Testimony began in Mueller v. Swift et. al, the largest celebrity trial that Denver has seen since Michael Jackson's plagiarism case in 1994, on August 8, after a protracted jury selection. In case you've somehow missed the coverage, the trial centers on former 98.5 KYGO DJ David Mueller (known on the air on his morning show as "Jackson") allegedly groping Taylor Swift's butt while posing for a photo before her 2013 Red Tour concert at the Pepsi Center. Mueller sued Swift, her mother, Andrea Swift, and Swift's radio coordinator, Frank Bell, for around $3 million in damages after he was fired from his job shortly after the incident, and Swift countersued for $1 for sexual assault.
In his opening statement, Swift's lawyer, J. Douglas Baldridge, offered this: "[Swift's] trying to tell people out there that you can say no when someone puts their hand on you."
When Mueller took the stand, he told the court that he was pursuing the case to clear his name after losing his career in radio, his "passion." "It's a humiliating experience to be accused of something that despicable," he said. After detailing his career history and his relationships with his boss, Eddie Haskell, and his girlfriend at the time, Shannon Melcher, who appears in the now-infamous photo of Mueller with Swift, Mueller recounted his experience at the Pepsi Center on June 2, 2013, and his subsequent firing, firmly denying any "inappropriate touching" or change in his story.
Testimony will continue today in the eighth-floor U.S. District Court courtroom in the Alfred A. Arraj Courthouse. Here are a few notes from the August 8 action:
The courtroom layout:
Swift, her mother and Bell were seated at a table in the center of the room, across from the jury box (six women and two men), while Mueller spoke from a corner of the room near the judge's bench. Four rows of seating were available for the public, Swift's entourage (including publicist Tree Paine), the media and members of the public (more on that later).
For the majority of Mueller's testimony (during which he referred to her on a first-name basis), Swift watched him with a poker face, occasionally passing handwritten notes to her lawyers or her mother. One of her more pronounced reactions came when Mueller mentioned that he had deleted an audio recording of a meeting with his bosses regarding the incident, in order to record video at a John Mayer concert at Red Rocks. Swift raised her chin a little, looking exasperated. It's ironic that Mueller would mention Mayer, the ex about whom Swift penned "Dear John" (whose lyrics include "Don't you think nineteen's too young to be played by your dark twisted games?"). And her annoyance was evident when Mueller accused Swift's security of being disrespectful and dismissive to Melcher, and especially when he rationalized his deposition description of Swift as "cold and standoffish" by pointing out that she hadn't invited him into the picture with his girlfriend.
John Mayer plays at Red Rocks (however, this photo dates to 2010, not the 2013 concert Mueller would have attended).
The fans and other attendees:
In an email to the press, Court Clerk Jeff Colwell noted that there were fewer fans in attendance than he had expected. But the fans who were there were dedicated. Friends Dani Kuta, seventeen, and Grace Jarecke, sixteen, had arrived pre-dawn to queue on the sidewalk. Kuta said she remembered the 2013 concert where Mueller met Swift; she'd written lyrics down her arm and dressed as a star, a play on the title of one of Swift's songs, "Starlight." Both Kuta and Jarecke said they were there to support Swift; they wanted to "see somebody with the platform that she has to speak out about an issue that's been going on for long," said Jarecke, while Kuta echoed how important it was to her and her friends to stand up against non-consensual contact. Other fans who lined the benches included a shaggy-haired man wearing an Anvil T-shirt and black wristbands who was there for the legal drama; a Seattle father who had driven his ten-year-old daughter, an avid fan, from their extended family's Monument home for a celebrity-studded civics lesson; and former lawyer Bruce Comant, who predicted, "I'm thinking he loses."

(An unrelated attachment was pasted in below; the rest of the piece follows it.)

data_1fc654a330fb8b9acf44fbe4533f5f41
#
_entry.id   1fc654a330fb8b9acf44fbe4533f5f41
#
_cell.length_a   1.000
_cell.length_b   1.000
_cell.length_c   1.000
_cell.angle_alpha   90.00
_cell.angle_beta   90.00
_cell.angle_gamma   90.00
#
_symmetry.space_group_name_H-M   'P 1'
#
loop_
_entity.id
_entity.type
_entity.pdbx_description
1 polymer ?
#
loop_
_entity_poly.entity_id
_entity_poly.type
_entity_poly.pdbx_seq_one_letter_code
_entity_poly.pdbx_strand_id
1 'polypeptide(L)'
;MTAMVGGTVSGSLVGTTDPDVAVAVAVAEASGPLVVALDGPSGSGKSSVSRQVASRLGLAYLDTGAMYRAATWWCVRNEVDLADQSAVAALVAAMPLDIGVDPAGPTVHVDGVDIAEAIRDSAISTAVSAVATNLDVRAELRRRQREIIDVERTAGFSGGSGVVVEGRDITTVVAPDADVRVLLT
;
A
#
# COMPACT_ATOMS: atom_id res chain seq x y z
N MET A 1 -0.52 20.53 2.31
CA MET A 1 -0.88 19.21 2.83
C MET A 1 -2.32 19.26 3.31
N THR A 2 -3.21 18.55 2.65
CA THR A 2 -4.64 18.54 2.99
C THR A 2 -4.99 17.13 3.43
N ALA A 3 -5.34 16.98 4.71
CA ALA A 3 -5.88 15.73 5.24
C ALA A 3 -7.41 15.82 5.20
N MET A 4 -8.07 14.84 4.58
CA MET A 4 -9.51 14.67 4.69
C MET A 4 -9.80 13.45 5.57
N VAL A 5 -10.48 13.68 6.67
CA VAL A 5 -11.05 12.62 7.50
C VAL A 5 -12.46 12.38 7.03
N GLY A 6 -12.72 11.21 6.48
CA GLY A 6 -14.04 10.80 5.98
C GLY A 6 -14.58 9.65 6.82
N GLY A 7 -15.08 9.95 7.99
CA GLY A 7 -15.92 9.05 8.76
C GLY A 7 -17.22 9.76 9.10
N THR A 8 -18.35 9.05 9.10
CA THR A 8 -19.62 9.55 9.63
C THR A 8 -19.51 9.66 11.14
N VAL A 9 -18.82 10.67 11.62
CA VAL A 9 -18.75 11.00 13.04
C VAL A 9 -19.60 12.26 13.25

The fashion plate:
Swift looked demure, wearing a long-sleeved black shirtdress with plaid trim, sheer black tights, needle-thin heels and red lip. Her only visible jewelry was a silver ring, and she had swept her hair (back to dirty blond, not the bleached platinum it was earlier this year) into a low bun.
Taylor Swift playing the first of two sold-out shows at the Pepsi Center on her most recent tour for the album 1989.
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Lawyer J. Douglas Baldridge:
Swift's D.C.-based lawyer took an aggressive approach to the trial, slinging the word "sir" in the cross-examination with the animosity of the first Montague-Capulet confrontation in Romeo and Juliet. He frequently challenged Mueller's statements by referring him back to his deposition testimony, rereading sections verbatim and then asking, "Did I read that correctly?" One of the most pointed moments of the cross-examination came after Mueller described an anecdote that Haskell, his boss, had told him about grabbing Swift's butt as "like a fishing tale...he tended to brag, and he would tell silly stories." Baldridge asked, "Do you consider a sexual assault to be something that you would describe as silly?"
Baldridge stressed the absence of evidence from Mueller's various broken electronic devices, as well as his prior conflict with Haskell (a self-described "vindictive" person, per Mueller) and his relegation to the public, not media, photo-booth line at that 2013 concert that made him feel ignored by Swift.
Mueller's cross-examination will continue this morning, and the trial is expected to last nine days.